And speaking of the Marines, here’s an epic, and epically grim, tale posted on the Task and Purpose website May 11. It details how some Marine leaders handle rape and sexual-assault charges…or don’t.
Nuclear double-standard? (PDF)
The Department of Energy’s nuclear-bomb makers are in a rush to build more key components for nuclear weapons, contending it’s a “critical national security mission.” So they have rejected a request by New Mexico’s two senators seeking a longer period of time, citing the coronavirus, for public comment on the proposal. It’s a jarring refusal, given how often DOE and its a-bomb-making National Nuclear Security Administration seek such extensions for themselves, Nuclear Watch New Mexico director Jay Coghlan says in a May 6 statement reacting to the denial.
Given the post-9/11 wars in Afghanistan and Iraq, and then the pandemic, the critical issue of nuclear weapons seems to have been pushed to the back burner, if not off the stove entirely. But as the so-called “great-power” struggle picks up steam, pacts limiting nuclear weapons are more important than ever, Thomas Countryman, a former top State Department arms-control official (and now chairman of the board at the independent and non-profit Arms Control Association) argues in May’s Foreign Service Journal.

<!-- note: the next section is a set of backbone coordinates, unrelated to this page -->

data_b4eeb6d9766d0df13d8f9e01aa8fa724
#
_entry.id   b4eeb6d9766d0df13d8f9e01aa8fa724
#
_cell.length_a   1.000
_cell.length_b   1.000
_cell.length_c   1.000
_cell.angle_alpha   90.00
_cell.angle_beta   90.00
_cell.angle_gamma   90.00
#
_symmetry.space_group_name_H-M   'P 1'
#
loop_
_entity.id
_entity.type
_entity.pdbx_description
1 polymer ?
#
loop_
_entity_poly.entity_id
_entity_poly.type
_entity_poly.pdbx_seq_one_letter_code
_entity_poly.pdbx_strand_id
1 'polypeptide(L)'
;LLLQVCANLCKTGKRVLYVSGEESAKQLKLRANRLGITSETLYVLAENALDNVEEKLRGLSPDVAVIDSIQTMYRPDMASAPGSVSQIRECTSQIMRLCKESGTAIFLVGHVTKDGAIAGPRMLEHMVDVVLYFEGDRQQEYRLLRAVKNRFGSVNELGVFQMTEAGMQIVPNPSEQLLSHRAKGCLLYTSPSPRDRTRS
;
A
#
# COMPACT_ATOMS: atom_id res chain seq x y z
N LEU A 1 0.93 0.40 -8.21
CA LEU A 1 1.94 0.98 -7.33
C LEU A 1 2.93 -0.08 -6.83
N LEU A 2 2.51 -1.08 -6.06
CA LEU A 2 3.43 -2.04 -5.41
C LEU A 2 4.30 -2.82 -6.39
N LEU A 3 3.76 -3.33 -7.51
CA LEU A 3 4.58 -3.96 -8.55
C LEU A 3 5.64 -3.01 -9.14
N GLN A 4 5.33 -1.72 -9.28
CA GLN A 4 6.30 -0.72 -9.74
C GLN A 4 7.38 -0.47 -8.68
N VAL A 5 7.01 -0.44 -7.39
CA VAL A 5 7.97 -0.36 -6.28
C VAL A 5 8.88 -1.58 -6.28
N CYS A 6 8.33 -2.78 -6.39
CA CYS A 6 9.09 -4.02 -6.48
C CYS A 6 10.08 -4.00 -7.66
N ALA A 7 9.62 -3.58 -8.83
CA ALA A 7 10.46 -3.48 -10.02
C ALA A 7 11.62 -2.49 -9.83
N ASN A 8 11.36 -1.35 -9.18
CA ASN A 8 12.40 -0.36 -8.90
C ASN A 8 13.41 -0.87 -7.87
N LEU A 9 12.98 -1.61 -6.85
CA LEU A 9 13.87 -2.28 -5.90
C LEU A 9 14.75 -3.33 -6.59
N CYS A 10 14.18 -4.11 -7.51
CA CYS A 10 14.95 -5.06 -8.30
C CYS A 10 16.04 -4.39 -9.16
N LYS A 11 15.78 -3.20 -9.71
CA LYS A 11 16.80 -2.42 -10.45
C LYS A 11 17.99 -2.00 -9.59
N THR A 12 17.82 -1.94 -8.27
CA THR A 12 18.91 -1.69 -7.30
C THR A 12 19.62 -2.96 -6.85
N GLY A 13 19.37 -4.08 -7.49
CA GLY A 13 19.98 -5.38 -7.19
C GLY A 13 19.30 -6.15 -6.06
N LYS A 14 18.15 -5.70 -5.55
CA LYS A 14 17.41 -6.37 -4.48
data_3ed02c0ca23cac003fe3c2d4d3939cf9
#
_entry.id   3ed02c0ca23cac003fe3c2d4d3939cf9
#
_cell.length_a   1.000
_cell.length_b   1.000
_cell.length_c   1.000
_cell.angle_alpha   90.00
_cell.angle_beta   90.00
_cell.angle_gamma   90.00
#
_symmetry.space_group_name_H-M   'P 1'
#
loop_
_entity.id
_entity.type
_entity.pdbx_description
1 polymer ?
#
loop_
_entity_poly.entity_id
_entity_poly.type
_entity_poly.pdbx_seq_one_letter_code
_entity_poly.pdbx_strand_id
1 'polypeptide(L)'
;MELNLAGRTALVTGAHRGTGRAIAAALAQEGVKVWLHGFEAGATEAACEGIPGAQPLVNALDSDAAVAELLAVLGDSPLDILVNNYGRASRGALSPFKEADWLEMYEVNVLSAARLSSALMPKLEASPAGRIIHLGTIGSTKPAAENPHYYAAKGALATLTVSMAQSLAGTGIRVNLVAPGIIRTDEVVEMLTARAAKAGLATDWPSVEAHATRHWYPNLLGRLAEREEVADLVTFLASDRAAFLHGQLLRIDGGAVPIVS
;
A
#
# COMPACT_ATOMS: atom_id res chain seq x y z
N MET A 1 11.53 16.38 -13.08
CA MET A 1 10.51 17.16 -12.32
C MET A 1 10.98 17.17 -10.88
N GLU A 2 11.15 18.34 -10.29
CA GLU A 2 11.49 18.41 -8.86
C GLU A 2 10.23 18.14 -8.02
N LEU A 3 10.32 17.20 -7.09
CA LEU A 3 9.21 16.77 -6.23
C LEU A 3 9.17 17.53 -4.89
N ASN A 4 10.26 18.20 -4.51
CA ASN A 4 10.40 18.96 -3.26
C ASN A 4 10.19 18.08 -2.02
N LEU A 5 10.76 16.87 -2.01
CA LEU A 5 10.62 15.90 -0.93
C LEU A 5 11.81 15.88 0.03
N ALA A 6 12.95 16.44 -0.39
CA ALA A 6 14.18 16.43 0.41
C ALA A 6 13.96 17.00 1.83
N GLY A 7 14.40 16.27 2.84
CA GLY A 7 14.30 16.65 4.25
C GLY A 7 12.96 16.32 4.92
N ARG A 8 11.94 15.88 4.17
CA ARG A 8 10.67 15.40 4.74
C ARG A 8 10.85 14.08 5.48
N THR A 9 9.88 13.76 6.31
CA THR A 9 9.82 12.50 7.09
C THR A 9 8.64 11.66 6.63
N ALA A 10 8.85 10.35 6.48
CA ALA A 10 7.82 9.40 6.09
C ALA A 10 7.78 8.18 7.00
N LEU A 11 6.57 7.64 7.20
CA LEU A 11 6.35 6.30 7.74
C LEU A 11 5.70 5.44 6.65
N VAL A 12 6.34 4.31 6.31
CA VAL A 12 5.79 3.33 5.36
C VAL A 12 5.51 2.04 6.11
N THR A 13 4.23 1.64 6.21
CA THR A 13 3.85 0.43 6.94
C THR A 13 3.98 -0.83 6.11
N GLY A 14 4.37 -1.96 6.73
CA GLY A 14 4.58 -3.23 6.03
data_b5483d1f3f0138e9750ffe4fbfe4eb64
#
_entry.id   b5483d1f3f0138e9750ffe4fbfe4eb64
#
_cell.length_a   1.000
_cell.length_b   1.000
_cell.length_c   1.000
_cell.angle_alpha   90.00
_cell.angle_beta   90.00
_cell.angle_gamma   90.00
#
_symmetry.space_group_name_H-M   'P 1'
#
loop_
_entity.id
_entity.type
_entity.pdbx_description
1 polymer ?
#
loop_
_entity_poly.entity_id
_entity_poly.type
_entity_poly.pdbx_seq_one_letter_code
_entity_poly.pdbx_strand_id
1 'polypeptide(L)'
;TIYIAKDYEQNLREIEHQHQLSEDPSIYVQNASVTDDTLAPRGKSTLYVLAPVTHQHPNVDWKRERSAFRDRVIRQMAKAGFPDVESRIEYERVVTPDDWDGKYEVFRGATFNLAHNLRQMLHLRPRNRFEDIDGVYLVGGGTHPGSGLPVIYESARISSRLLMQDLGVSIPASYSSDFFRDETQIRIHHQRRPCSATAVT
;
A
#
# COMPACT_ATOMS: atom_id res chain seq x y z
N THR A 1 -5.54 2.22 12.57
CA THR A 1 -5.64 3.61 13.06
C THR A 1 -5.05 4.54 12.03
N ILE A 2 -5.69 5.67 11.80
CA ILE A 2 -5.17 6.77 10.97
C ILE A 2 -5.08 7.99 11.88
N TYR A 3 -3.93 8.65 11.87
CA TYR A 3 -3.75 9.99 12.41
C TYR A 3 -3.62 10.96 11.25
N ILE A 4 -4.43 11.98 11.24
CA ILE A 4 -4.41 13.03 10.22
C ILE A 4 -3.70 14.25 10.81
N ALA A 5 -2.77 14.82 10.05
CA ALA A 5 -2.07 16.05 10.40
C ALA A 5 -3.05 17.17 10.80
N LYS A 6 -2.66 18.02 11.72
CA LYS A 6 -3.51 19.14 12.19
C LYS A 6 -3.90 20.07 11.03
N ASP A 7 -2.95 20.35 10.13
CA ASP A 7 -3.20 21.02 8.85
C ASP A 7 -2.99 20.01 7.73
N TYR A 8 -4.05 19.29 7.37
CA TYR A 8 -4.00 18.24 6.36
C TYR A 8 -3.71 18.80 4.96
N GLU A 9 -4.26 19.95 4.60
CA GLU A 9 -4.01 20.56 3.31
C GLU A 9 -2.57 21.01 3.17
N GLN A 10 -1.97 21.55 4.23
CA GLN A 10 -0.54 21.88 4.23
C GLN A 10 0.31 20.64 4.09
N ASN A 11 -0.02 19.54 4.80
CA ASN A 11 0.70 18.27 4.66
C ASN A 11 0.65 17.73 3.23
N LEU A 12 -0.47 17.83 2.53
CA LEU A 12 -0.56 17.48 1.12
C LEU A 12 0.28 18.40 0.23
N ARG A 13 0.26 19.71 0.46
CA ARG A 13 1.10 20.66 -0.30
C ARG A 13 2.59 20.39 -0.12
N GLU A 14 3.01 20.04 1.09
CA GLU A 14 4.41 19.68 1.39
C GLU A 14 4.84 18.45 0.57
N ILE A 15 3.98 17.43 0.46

The Pentagon’s Defense Innovation Unit wants to use artificial intelligence to prevent “unwanted negative outcomes” (as opposed to those wanted negative outcomes, The Bunker presumes). The project, dubbed Vigilant Keeper, aims to improve the mental health of U.S. troops, Nextgov.com reported May 5. The goal is to help “both people and the mission,” the solicitation reads. Too bad they didn’t add “total victory in war” while they were at it. Better apply here, now: the deadline is Friday.
[CHEATING ALERT: This is about a video.] Admit it. Hollywood poking fun at the U.S. military can get tiring. But every once in a while a TV series comes along that rings true. Think M*A*S*H (Army), No Time for Sergeants (Air Force), Gomer Pyle, U.S.M.C. (Marine Corps, duh!), or McHale’s Navy (Navy, double-duh!) for example. Not sure if Space Force, launching on Netflix May 29, will soar that high. But with Steve Carell as the four-star general responsible for setting up the newest branch of the U.S. armed forces, it might join that pantheon in misleading Americans about the military. But just a little.
Thanks again for reading The Bunker. Keep your head down, and mask up, out there!